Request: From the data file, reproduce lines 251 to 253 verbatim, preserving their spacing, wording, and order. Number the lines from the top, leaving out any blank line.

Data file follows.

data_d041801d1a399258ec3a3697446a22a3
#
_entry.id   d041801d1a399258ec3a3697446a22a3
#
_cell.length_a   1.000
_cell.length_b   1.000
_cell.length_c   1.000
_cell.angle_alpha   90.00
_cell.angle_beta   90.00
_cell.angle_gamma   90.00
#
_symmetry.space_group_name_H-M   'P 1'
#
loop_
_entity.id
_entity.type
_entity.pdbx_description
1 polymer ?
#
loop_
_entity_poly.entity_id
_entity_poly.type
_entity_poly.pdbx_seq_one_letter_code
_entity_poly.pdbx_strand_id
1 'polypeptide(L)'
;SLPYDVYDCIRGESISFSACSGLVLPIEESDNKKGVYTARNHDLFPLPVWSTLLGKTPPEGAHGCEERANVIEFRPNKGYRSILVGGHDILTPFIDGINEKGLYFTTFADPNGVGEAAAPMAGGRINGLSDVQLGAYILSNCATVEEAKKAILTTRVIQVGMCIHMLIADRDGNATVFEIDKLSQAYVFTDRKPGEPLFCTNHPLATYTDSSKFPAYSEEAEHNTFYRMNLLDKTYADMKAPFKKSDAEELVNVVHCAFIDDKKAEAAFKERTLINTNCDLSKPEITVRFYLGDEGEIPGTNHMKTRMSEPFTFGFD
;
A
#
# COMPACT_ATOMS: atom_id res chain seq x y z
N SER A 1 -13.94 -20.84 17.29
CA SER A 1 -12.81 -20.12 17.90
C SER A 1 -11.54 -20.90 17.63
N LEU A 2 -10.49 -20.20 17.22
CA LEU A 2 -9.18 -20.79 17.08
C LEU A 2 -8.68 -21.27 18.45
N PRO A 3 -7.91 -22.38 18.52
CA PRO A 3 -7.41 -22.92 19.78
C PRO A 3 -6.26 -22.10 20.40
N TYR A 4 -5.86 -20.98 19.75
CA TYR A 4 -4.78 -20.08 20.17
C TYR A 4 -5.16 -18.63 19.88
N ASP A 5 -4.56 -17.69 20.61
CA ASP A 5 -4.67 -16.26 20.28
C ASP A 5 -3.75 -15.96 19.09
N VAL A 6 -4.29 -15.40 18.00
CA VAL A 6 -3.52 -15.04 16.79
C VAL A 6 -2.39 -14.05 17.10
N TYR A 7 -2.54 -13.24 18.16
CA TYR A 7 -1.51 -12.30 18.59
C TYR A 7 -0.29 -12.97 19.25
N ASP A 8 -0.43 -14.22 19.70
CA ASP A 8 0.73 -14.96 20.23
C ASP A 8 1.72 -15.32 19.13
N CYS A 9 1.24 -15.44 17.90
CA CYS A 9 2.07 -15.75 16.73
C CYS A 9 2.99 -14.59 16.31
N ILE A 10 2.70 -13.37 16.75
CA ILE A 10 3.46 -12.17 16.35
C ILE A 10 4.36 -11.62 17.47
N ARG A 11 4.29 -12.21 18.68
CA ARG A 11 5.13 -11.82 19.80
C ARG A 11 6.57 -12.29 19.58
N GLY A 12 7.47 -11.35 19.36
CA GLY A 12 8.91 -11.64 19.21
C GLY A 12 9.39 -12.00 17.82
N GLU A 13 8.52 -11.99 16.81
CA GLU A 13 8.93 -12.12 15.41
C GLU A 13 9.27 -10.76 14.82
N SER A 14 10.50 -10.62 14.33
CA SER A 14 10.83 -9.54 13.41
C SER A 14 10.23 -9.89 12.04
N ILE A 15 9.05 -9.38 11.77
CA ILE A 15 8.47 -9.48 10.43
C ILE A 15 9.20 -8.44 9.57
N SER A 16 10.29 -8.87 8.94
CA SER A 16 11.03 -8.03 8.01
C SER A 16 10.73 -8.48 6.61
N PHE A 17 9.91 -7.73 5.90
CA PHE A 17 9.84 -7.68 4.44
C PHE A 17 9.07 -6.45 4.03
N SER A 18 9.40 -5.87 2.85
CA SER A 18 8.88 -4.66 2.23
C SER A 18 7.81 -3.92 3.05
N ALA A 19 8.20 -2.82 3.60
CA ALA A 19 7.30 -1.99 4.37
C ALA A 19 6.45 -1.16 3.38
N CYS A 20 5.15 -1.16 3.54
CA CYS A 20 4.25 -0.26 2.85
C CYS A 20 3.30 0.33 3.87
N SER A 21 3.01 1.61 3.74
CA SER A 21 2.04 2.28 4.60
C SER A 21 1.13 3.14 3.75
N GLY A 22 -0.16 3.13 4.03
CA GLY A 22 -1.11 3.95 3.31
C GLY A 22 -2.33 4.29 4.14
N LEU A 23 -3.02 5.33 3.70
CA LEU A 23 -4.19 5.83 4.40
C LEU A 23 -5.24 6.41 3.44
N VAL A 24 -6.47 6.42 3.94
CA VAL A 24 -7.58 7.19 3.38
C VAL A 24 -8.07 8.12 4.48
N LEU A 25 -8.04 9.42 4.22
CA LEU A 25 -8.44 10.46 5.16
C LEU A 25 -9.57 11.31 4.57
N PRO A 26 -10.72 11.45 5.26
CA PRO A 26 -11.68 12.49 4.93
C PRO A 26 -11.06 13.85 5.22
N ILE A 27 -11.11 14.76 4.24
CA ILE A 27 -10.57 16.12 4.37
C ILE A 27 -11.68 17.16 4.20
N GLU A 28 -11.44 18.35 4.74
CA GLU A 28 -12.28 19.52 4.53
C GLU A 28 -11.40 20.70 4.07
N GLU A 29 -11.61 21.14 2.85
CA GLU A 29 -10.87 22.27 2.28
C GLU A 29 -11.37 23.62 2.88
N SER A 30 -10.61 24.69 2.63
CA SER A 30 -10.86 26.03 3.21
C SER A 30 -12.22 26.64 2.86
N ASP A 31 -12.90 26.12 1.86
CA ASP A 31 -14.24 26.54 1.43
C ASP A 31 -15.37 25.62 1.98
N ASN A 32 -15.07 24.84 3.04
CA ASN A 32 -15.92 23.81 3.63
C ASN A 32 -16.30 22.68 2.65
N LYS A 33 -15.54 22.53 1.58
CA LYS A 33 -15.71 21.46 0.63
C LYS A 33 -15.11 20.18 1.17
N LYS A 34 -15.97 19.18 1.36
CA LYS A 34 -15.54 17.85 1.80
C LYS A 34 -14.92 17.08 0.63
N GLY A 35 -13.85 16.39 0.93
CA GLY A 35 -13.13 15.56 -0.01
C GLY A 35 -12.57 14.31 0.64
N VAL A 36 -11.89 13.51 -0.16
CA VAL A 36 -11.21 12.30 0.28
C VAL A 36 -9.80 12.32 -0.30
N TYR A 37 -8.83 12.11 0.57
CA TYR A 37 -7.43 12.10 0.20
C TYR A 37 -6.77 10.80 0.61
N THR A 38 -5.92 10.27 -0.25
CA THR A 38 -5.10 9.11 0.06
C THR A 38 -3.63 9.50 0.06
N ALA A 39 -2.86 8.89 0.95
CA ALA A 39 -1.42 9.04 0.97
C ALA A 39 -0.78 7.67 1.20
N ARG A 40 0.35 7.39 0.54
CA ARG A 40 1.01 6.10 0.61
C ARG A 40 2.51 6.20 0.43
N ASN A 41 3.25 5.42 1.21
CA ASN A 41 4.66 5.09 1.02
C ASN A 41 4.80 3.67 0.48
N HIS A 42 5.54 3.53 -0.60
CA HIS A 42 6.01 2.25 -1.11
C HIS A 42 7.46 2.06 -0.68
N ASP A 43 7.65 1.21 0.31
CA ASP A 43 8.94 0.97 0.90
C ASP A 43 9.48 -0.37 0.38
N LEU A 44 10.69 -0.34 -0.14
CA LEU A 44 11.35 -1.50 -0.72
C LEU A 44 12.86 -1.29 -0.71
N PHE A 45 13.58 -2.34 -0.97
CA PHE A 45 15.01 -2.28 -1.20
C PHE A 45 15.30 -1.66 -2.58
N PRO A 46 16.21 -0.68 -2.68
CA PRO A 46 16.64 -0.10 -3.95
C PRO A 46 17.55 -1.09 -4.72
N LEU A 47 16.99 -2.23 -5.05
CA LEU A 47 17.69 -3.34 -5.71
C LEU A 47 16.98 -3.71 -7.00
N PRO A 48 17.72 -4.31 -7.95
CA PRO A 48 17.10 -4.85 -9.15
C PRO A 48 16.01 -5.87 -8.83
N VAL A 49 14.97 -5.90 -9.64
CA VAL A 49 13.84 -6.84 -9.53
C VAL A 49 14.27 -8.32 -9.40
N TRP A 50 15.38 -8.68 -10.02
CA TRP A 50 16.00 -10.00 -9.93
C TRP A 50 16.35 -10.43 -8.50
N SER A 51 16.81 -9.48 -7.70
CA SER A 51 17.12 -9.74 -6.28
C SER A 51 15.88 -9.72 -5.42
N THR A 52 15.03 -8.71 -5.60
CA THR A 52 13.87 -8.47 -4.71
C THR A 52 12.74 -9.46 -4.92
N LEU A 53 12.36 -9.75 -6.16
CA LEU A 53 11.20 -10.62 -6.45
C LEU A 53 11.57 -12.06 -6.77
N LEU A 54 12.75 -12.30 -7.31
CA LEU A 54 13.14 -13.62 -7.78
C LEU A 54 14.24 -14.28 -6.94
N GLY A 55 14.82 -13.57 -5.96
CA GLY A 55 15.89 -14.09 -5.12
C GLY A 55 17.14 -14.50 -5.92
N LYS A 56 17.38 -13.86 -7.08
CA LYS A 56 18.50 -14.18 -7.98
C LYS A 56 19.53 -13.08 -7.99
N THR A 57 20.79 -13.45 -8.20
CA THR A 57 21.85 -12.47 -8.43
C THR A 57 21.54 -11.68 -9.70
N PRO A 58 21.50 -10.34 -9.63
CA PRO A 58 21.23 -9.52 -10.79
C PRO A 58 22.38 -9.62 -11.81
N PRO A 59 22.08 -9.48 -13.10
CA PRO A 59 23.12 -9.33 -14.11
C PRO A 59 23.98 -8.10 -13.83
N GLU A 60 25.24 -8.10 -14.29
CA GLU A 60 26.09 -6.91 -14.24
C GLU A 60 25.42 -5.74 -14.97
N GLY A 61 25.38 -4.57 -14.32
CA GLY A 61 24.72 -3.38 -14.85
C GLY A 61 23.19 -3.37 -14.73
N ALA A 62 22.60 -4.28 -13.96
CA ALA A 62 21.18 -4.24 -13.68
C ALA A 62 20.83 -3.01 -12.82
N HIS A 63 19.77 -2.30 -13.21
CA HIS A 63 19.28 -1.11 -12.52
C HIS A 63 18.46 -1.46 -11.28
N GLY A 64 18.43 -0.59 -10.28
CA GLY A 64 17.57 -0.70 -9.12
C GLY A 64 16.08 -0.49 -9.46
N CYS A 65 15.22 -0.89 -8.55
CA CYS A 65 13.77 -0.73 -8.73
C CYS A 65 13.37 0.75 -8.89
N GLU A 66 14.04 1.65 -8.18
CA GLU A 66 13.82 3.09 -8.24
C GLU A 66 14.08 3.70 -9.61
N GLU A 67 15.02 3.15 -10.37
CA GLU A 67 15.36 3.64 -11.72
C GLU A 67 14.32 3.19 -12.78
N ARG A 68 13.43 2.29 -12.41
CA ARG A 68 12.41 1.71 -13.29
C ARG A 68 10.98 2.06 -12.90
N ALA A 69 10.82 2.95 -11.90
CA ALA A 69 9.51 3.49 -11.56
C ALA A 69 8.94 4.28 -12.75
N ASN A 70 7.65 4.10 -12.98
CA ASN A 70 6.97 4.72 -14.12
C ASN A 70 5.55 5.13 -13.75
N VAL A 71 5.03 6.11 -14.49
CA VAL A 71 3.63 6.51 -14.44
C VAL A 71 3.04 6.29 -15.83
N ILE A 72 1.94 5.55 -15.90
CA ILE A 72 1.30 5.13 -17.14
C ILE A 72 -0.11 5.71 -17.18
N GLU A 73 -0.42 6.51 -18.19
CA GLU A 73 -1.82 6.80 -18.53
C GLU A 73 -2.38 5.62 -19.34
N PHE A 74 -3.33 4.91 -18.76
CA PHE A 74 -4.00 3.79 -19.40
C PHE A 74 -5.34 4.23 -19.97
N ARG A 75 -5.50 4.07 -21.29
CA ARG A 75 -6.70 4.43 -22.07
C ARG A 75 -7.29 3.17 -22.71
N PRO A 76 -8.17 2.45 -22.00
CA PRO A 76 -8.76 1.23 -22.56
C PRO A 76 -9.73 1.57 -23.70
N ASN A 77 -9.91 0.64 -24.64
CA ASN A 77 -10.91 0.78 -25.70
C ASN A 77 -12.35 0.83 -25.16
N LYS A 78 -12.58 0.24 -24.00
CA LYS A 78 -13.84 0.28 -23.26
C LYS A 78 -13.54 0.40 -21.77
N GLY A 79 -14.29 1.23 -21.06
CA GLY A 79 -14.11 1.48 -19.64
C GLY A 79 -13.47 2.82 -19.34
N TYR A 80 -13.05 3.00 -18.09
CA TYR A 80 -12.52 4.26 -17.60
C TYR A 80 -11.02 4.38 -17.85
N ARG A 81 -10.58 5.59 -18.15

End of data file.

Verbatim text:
CA PHE A 74 -4.00 3.79 -19.40
C PHE A 74 -5.34 4.23 -19.97
N ARG A 75 -5.50 4.07 -21.29